#1: No?

#2: No. I was listening to songs on my friend Dan’s blog.

#1: Dan…do I know him?

#2: No, I don’t think so.

#1: How do you—-

#2: Oh wait, yeah you’ve met him. He had that sailor hat on at that party we went to.

#1: The really tall kid?

#2: No, the other one. With the brown hair and the beard.

#1: Oh yeah. He seemed cool.

#2: Yeah, he’s cool.


#2: I have to tell you something.

#1: What?

#2: I lied to you before. I wasn’t listening to songs on my computer…I don’t even have a computer.

#1: So you weren’t listening to Dan’s blog?

#2: No, Dan doesn’t even have a blog.

#1: Oh. Why did you tell me that?

#2: I don’t know. I thought you’d think it weird if I had headphones on for no reason.


#2: Actually, there is a reason I am doing this.

#1: What?

#2: My ears are cold.

#1: How can that be? It’s summer and your house is hot.

#2: Okay, I lied again. I don’t have ears.

#1: I feel like I’ve seen you with ears before.

#2: I used to have them.

#1: What happened to them? 

#2: I’m not sure.


#2: I think I’ll tell Dan that he should start a blog.

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Of Human Mail

While on the topic of stowaways, let’s delve a little further into the little explored, oft ignored topic of human mail. I always took the idea for granted - people sending themselves off in the guise of a package - but it’s as real as the the hair on your head or the cat in my house. 

  • Henry “Box” Brown, pictured above, was a slave who mailed himself in a dry goods box from Virginia to abolitionists in Philadelphia.
  • The trip took 27 hours and cost Brown $86, which was half of his life savings, but surely that was a small price to pay for a lifetime of freedom.
  • His first words upon emergence were, “How do you do, gentlemen?” Brown then proceeded to sing a psalm.
  • Brown went on to become an abolitionist speaker, but had to move to England after the passage of the Fugitive Slave Law of 1850.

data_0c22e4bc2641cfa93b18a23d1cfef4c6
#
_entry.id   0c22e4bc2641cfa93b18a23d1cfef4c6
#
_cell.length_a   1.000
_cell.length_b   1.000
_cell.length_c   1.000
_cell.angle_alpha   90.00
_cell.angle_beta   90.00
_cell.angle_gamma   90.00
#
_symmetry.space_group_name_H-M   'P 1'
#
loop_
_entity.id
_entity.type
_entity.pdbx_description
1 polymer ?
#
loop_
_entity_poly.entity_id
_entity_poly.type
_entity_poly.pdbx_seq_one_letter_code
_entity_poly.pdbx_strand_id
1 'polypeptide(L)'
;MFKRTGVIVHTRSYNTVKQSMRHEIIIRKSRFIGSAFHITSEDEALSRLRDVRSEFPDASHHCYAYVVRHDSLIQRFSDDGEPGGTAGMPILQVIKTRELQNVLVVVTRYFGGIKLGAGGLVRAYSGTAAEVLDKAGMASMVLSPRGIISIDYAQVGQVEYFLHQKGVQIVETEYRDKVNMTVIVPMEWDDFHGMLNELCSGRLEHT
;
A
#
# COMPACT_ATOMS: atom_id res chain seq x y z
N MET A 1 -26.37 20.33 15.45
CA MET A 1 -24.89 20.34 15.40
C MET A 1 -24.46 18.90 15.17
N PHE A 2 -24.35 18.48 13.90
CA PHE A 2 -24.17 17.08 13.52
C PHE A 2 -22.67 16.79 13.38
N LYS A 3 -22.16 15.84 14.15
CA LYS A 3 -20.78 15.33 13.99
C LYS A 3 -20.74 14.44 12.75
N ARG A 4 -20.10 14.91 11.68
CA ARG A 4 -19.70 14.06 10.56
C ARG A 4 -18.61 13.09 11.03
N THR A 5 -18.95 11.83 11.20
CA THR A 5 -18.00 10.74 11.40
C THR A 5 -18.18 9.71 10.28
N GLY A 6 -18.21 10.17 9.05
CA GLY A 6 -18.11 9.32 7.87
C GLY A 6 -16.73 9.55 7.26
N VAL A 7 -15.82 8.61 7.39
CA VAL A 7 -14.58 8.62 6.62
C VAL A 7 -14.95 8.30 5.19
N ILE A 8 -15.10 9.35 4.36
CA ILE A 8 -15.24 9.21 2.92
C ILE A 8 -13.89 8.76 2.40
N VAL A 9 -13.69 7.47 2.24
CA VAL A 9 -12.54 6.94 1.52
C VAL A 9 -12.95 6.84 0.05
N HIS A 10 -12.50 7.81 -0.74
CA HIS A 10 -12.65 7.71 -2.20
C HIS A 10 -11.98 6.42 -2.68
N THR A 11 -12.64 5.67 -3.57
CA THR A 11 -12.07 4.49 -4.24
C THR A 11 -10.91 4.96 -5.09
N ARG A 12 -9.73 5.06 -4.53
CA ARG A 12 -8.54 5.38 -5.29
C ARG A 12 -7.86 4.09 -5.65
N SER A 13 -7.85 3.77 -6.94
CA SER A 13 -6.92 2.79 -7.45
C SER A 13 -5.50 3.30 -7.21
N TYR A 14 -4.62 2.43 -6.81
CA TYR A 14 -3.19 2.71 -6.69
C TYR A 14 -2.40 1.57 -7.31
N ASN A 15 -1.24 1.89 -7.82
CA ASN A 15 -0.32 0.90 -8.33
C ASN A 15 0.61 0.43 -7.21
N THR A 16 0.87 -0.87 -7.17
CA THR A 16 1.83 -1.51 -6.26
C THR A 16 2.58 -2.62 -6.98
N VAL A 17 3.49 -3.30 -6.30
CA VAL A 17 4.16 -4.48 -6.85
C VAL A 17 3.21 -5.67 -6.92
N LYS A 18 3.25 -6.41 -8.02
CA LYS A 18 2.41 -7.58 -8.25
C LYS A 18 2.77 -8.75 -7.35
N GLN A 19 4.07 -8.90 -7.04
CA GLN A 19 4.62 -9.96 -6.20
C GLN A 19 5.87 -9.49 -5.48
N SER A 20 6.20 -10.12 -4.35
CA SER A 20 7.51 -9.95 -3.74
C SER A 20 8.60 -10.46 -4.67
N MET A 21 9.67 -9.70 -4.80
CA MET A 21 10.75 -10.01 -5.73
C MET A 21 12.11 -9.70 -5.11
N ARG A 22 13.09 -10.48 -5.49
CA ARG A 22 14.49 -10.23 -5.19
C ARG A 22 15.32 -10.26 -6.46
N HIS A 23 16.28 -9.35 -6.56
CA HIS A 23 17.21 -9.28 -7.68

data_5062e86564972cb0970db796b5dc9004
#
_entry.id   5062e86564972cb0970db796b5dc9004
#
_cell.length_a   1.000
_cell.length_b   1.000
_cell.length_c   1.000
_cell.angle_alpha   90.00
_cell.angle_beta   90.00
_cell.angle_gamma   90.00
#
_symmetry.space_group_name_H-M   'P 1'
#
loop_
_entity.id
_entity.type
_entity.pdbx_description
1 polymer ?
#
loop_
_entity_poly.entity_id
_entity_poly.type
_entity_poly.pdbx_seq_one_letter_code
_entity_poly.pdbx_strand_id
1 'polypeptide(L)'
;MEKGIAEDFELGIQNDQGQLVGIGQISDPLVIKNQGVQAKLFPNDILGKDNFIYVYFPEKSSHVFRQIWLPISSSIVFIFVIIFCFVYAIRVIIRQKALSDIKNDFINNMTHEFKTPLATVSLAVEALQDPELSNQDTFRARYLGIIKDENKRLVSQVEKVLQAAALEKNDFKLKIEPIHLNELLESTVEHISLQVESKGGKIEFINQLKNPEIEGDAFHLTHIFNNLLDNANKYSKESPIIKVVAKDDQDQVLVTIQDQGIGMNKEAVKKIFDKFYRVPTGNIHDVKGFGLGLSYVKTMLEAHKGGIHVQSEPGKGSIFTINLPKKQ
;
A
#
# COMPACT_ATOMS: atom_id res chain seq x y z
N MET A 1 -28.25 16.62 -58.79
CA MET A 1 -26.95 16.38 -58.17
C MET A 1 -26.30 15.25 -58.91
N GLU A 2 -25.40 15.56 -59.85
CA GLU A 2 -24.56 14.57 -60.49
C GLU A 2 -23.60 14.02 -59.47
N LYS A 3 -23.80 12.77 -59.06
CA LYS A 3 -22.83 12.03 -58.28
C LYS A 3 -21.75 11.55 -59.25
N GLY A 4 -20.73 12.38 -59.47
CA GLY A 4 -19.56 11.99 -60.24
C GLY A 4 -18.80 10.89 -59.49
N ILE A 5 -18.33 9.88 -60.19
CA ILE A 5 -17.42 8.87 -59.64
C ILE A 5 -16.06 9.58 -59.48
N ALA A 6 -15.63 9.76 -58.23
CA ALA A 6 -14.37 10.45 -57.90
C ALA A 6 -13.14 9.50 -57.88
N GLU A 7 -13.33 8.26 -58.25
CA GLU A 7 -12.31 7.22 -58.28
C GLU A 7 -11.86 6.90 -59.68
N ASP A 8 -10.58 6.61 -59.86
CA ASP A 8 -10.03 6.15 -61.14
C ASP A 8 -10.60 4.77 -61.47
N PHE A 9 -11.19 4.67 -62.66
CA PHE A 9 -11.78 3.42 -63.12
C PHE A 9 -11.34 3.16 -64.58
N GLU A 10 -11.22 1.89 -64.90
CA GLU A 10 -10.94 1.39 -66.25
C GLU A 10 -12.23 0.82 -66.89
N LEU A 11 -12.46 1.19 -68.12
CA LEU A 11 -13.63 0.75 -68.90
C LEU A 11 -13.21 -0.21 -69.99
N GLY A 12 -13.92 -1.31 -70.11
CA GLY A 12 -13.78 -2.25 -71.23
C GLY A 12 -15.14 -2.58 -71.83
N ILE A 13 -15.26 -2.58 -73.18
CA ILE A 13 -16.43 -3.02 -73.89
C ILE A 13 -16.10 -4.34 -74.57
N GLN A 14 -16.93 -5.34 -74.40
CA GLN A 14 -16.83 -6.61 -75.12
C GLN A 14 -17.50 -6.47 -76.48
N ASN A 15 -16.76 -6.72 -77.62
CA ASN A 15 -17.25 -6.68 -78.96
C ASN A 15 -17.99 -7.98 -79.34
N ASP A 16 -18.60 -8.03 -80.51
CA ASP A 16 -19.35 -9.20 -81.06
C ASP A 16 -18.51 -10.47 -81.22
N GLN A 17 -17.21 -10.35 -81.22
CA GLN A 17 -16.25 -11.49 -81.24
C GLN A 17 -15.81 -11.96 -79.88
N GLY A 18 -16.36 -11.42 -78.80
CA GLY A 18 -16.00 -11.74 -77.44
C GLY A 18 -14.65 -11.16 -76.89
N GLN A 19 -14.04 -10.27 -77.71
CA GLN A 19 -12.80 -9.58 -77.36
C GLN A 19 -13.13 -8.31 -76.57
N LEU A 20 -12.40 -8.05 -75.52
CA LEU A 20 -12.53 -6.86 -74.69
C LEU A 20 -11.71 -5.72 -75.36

• There, he became a showman with his moving antislavery panorama called “Mirror of Slavery” (I’m not sure if they mean moving as in emotionally touching or moving as in it literally moved), then a mesmerist, a conjurer, a magician, and, lastly, a singer.

  • In 2003, Charles McKinley, 25, wanted to visit his parents but didn’t have $300 to pay for the airfare from New York to Dallas. 
  • Cunning McKinley decided to mail himself there and charge the $600 or so shipping fee to his employer.
  • The box was labeled as containing 350 lbs. of clothing and computer equipment and departed on a plane from Newark Airport.
  • McKinley made it all the way to Texas where, as he was in a delivery truck en route to his parents’ house, he foolishly decided to remove his covering and was found out by the delivery man, Billy Ray Cyrus Thomas.
  • Thomas described seeing “a pair of eyes eyes between the slats of the crate,” which he thought belonged to a corpse until McKinley kicked the crate open and popped out (surprise!).
  • McKinley proceeded to shake the delivery man’s hand and thank him. What manners have these stowaways!
  • Thomas called the cops. Truth be told - I don’t think I would have. It ended up that McKinley had 3 outstanding warrants for his arrest. He was taken to jail.

There have been a few other notable instances:

  • In January 2007, a 28-year-old German prisoner climbed into a cardboard box in the mailroom of the prison and was loaded onto the mail truck, where he made a hole in the box and ran out of the truck. The empty box was discovered and they traced it back to him, though I’m not sure if he was reincarcerated.
  • Another such incident occurred a month prior when an Austrian prisoner hid in a box that was supposed to contain lamp post parts.